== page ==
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A Call to Arms: Mobilizing America for World War II Hardcover – July 16, 2013
"Rebound" by Kwame Alexander
Don't miss best-selling author Kwame Alexander's "Rebound," a new companion novel to his Newbery Award-winner, "The Crossover," illustrated with striking graphic novel panels. Learn more
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“'We must be the great arsenal of democracy,' declared Franklin Roosevelt in December 1940. In the five wartime years that followed, his countrymen stocked that arsenal with astounding quantities of the instruments of war – even while expanding the civilian sector of the economy as well. For all the valor of its warriors on land, sea, and air, in the last analysis it was the stupefying productivity of America's behemoth economy that constituted the nation's greatest contribution to victory. Maury Klein tells the story of the World War II "production miracle" in all its complexity, contention, and drama. Meticulously researched, incisively argued, and fetchingly written, A Call to Arms is the authoritative account of one of America's most prodigious achievements.” ―David M. Kennedy, Pulitzer Prize-winning author of FREEDOM FROM FEAR: The American People in Depression and War, 1929-1945
“For those who believe the "grand narrative" has disappeared, I strongly recommend Maury Klein's elegant and endlessly fascinating account of America's mobilization for World War II. Combining a deft understanding of the enormous forces that won the war and changed the world's direction along with a jeweler's eye for the anecdotes that bring history alive, Klein has produced the best one-volume account to date. The shrewd analysis superb writing, and masterful storytelling sweep the reader along. History doesn't get much better than this.” ―David M. Oshinsky, Pulitzer Prize-winning author of POLIO: An American Story and A CONSPIRACY SO IMMENSE: The World of Joe McCarthy
“While the United States did indeed become the arsenal of democracy in World War II, it was far from a smooth or inevitable process. In this outstanding achievement of research, synthesis, and lucid writing, Maury Klein traces the fits and starts, bureaucratic infighting, and eventual unparalleled success of America's economic mobilization that outproduced all enemies combined and enabled the allies to win the war.” ―James M. McPherson, Pulitzer Prize-winning author of Battle Cry of Freedom and Tried By War: Abraham Lincoln as Commander-in-Chief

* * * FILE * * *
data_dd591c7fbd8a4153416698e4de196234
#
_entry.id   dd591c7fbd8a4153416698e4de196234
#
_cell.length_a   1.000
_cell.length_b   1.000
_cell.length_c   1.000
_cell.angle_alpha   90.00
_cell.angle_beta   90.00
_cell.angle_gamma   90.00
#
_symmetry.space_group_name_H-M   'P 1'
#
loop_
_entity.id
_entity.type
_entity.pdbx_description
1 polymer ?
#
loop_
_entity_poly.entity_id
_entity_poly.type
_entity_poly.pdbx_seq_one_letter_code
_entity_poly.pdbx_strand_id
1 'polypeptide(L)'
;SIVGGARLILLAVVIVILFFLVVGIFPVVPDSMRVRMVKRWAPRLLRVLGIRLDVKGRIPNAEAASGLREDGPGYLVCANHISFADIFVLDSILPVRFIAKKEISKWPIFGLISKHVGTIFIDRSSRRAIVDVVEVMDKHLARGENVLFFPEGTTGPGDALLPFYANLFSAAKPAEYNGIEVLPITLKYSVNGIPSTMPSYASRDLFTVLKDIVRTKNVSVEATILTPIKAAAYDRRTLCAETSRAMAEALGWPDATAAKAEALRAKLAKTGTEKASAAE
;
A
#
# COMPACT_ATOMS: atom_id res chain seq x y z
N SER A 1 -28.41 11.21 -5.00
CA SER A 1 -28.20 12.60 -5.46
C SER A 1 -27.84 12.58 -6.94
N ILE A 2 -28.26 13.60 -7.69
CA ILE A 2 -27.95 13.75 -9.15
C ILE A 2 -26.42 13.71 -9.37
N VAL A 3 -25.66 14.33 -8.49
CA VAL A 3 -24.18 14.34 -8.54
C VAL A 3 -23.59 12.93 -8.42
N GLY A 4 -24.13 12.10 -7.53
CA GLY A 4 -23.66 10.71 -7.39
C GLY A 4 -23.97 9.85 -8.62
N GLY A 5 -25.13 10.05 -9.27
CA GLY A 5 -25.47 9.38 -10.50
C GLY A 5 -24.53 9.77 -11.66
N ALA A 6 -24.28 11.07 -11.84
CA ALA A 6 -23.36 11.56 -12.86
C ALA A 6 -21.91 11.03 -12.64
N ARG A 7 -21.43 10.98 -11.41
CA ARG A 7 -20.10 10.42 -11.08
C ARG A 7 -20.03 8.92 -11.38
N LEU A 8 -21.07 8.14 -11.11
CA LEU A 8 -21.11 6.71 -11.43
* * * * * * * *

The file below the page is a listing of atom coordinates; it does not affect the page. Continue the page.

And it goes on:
“Everyone knows that America's economic mobilization was the great force that won World War II--but there was so much more to it than that. In A Call to Arms, one of our greatest historians vividly captures the titanic struggle to turn a Depression-wracked country into a superpower. We see engineers accomplishing the seemingly impossible, managers cracking open production bottlenecks, the troubles and triumphs of weapon design and deployment, and squabbling politicians, businessmen, and labor leaders, all driven forward by the complicated man in the White House, President Franklin D. Roosevelt. Where others have seen only numbers, Maury Klein finds a story--a hell of a story.” ―T. J. Stiles, Pulitzer Prize-winning author of The First Tycoon: The Epic Life of Cornelius Vanderbilt
“The story of how America became the ‘great arsenal of democracy' is the subject of A CALL TO ARMS, and I can't imagine it being told more thoroughly, authoritatively or definitively. Maury Klein crowns his long career with this massive examination of one of the most important aspects of 20th-century American history and one of the least documented or understood. In every respect, "A Call to Arms" is a remarkable and singularly important piece of work.” ―Washington Post,one of Jonathan Yardley's favorite books of 2013
“[A] magisterial account. Exhaustively researched and engagingly written, this marvelous book tells an epic story. It paints on a broad canvas, yet simultaneously limns detailed and fascinating miniatures of compelling people and places. It deserves a spot on the bookshelf alongside David Kennedy's Pulitzer Prize-winning "Freedom From Fear" as the definitive rendering of the World War II home front.” ―Cleveland Plain Dealer
“Maury Klein, the noted economic historian, has written a sweeping account of how America got ready for war. A CALL TO ARMS is history writ both large and small--from FDR at cocktail hour to ordinary workers on the assembly line, from portraits of cabinet chiefs to detailed discussions of industrial fabrication and the endless turf battles of New Deal agencies.” ―Wall Street Journal
“Except for a couple of nearly unreadable official histories, there is no comprehensive retelling of the ‘production Miracle' that made the United States the "Arsenal of Democracy.' Maury Klein's A CALL TO ARMS fills that gap. Moreover, it does so in a spectacular fashion. Klein's work does the same for the story of American production that Adam Tooze (Wages of Destruction, 2006) did for those trying to grasp the scope of Germany's World War II economic effort...for those seeking a comprehensive understanding of World War II, A CALL TO ARMS is a must read. Moreover, considering the subject matter, this is a great read.” ―Military History Quarterly